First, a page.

Weekly Wire
Weekly Alibi Speed Reader

By Blake de Pastino, Tracy L. Cooley, Jessica English and Julie Birnbaum

The Bathroom, The Kitchen
by Ellen Lupton and J. Abbott Miller (Princeton Architectural Press, paper, $19.95)

AUGUST 25, 1997:  You'd be amazed how many people out there think that toilets and kitchen sinks are really interesting. And I have to admit, I'm one of them. So, apparently, are Ellen Lupton and J. Abbott Miller, who wrote this book (and curated an accompanying exhibit at MIT) about the design, style and deeper mean-
ings of bathroom and kitchens. Subtitled "A Process of Elimination," this study lambastes the spurious logic of "consumer culture"--the notion that a thing only has value if it can be used up--and it particularly targets streamlining as the ultimate "aesthetic of waste." After looking at all the shitters, refrigerators and kitchen countertops, Lupton and Miller conclude, America seems like an infant who has just discovered his feces, obsessed with his excrement but also panicky about covering it up. If Karl Marx had ever taken home ec, he might have written something a lot like this. (BdeP)


Wild Animals on the Moon
by Naomi Ayala (Curbstone Press, paper, $10.95)

Puerto Rican-born poet Naomi Ayala is fearless in her debut collection of poetry. She writes about cultural pride with succinct description and clarity. Ayala views turmoil through the eyes of the oppressed, strengthening them and offering faith with no signs of weakness. She gives an identity to the unknown immigrant, the faceless woman and the slave kept secretly. Her strong feminine voice is raised to heroism through expressive and courageous writing that takes shape in its truism and is lifted off the page. In Ayala's own words, "My song may be missing/a few fingers & its legs be bandaged up/but it's alive, loud, brave." Her poetry has a body that dances, a rhythm that flows and a voice that demands to be heard. (TLC)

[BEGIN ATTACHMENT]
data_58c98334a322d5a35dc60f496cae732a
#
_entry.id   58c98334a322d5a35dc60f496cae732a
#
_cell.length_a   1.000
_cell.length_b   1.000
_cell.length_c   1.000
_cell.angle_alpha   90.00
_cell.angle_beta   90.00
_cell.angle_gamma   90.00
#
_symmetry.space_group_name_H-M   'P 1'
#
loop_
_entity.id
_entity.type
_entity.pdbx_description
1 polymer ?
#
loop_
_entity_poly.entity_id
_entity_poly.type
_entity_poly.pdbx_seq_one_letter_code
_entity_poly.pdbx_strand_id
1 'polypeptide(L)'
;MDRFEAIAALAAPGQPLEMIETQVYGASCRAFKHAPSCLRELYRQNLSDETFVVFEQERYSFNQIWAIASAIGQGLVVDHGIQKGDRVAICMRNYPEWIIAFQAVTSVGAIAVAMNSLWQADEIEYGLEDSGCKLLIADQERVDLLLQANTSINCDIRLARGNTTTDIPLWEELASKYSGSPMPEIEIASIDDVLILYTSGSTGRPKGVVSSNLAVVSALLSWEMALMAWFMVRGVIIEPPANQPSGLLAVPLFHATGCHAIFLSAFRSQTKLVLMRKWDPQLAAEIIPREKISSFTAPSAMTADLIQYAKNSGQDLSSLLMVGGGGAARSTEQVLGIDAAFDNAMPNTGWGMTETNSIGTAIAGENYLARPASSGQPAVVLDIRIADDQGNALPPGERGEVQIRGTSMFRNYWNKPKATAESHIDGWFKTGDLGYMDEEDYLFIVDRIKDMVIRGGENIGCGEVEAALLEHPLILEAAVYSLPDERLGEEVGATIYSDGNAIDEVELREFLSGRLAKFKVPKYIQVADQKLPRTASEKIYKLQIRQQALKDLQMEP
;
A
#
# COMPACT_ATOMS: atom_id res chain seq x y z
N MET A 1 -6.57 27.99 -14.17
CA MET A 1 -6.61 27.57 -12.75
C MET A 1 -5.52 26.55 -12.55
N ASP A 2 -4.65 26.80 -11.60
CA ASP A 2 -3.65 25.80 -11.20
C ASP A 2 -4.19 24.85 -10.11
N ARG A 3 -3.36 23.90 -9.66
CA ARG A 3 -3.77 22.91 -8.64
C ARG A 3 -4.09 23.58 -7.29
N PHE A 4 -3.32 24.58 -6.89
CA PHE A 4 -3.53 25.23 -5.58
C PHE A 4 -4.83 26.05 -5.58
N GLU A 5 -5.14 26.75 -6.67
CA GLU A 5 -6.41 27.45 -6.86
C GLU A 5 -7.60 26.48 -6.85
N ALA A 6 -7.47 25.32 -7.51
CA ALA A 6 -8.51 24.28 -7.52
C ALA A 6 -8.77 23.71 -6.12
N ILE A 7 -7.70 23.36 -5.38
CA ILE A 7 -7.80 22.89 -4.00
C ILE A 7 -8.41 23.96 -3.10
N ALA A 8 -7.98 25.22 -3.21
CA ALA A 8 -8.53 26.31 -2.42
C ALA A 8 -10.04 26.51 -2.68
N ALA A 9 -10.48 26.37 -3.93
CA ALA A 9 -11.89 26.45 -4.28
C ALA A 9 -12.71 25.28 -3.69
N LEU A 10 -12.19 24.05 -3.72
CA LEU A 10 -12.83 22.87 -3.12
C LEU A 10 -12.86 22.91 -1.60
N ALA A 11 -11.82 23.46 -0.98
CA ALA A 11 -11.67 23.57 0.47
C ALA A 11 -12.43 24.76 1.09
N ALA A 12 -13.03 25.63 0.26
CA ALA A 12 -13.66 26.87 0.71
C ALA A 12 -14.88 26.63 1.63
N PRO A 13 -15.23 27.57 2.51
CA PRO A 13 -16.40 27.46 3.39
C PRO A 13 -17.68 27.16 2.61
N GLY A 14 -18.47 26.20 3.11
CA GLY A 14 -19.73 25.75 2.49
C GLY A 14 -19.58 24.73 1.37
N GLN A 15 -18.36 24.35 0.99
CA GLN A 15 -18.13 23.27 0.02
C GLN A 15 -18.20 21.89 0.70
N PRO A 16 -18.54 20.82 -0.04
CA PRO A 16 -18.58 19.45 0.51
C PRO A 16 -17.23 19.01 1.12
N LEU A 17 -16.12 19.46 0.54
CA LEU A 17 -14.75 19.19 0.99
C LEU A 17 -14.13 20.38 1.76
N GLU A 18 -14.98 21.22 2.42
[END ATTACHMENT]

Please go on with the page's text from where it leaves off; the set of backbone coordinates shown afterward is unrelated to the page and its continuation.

XY Files
by Judith Rafaela and Nancy Fay, eds. (Sherman Asher, cloth, $15)

I took to this collection with an almost disturbing fascination--ritualizing my nightly reading with dog-eared pages, collecting stanzas like fortune cookie papers. After all, it's so rare to find a gender-related compilation that's not about being a woman. XY Files is a self-described "poetic documentary" of the male experience, culled from work by women and men--gay and straight--about love, sex, puberty, boyhood, fathers and sons, his body, myths of masculinity, desire. The collection is skillfully edited: Each chapter begins with a striking haiku or short poem, like "Bronzed Boy" by Daniel Sogen ("The bronze boy/bicycles by/my cock leaps up to look"), an abrupt turn from mostly vignettes of childhood memories into the section "Sex, Love, Oh, Baby." Now my favorite poetry collection on the shelves, XY Files leaves me envious beyond Freud's reckoning. (JE)



The Superlative Man
by Herbert Thomas (Farrar, Straus & Giroux, cloth, $22)

Mild-mannered cub reporter Harvey Gander is sent out to solve the strange set of coincidences revolving around a mysterious caped hero, with the help of his sexy secretary. Somewhere between pulp fiction and a Superman comic, Herbert Thomas' first novel creates an interesting twist on the 1930s detective story. The lighthearted brand of subversive wit evident in this novel's title permeates the story, and the reader is taken through a goofy maze with no shortage of suspense and surprises. Although there are moments when Thomas seems to want to break into heavier questions about true heroism, his characters and plot don't go much beyond cartoon figures. The Superlative Man can be clumsy at times--more a comic strip adventure than a literary adventure--but it's too clever not to be entertaining the whole way through. (JB)


--Blake de Pastino, Tracy L. Cooley, Jessica English and Julie Birnbaum


Weekly Wire Suggested Links







Page Back Last Issue Current Issue Next Issue Page Forward

Books: 1 2 3 4 5 6 7 8

Weekly Wire    © 1995-99 DesertNet, LLC . Weekly Alibi . Info Booth . Powered by Dispatch